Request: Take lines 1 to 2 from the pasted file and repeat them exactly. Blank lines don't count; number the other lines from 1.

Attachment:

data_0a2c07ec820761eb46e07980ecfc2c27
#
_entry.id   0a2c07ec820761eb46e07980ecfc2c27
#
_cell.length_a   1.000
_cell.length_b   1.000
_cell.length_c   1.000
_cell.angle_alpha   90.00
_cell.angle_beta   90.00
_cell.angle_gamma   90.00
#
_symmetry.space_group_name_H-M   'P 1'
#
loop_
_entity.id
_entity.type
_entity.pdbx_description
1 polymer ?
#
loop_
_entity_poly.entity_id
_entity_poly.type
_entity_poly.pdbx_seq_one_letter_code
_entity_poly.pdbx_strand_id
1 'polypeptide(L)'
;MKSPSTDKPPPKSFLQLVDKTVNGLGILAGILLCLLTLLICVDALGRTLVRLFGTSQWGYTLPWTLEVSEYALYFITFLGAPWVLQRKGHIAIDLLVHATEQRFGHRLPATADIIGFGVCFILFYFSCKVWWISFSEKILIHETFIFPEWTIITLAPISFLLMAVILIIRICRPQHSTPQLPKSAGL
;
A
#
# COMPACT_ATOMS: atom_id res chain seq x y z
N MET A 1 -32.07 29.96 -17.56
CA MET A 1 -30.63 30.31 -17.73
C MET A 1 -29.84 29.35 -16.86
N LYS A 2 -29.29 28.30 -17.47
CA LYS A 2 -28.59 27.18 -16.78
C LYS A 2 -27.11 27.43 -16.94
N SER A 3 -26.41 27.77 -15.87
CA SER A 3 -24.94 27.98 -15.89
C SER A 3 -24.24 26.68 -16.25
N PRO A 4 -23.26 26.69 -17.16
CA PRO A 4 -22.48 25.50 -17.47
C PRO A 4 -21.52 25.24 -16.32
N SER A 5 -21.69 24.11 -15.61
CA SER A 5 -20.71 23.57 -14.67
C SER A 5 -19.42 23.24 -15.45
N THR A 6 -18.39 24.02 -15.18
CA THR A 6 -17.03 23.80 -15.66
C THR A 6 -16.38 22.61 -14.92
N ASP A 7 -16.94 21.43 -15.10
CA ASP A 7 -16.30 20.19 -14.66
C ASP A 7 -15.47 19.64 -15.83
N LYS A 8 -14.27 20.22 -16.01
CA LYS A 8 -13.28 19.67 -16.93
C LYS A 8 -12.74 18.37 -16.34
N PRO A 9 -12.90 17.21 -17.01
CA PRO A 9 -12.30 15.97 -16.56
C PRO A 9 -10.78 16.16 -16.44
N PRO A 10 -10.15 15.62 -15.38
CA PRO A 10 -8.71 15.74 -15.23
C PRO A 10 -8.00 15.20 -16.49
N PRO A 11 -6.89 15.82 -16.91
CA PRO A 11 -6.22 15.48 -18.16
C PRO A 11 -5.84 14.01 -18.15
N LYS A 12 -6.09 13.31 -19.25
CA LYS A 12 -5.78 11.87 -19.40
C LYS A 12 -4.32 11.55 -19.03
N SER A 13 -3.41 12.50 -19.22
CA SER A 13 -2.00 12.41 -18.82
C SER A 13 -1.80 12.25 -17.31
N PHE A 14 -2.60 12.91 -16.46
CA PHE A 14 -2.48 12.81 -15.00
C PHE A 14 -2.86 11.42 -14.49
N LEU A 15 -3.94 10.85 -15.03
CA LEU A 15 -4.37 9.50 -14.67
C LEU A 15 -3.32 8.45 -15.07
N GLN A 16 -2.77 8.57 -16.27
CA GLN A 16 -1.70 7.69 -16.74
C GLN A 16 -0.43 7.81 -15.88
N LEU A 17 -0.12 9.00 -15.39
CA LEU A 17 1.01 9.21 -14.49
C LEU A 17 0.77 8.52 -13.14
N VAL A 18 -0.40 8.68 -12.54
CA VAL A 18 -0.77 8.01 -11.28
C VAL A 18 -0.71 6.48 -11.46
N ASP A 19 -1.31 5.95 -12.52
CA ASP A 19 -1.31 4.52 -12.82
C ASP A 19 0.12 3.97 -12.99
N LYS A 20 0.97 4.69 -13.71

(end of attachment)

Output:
data_0a2c07ec820761eb46e07980ecfc2c27
#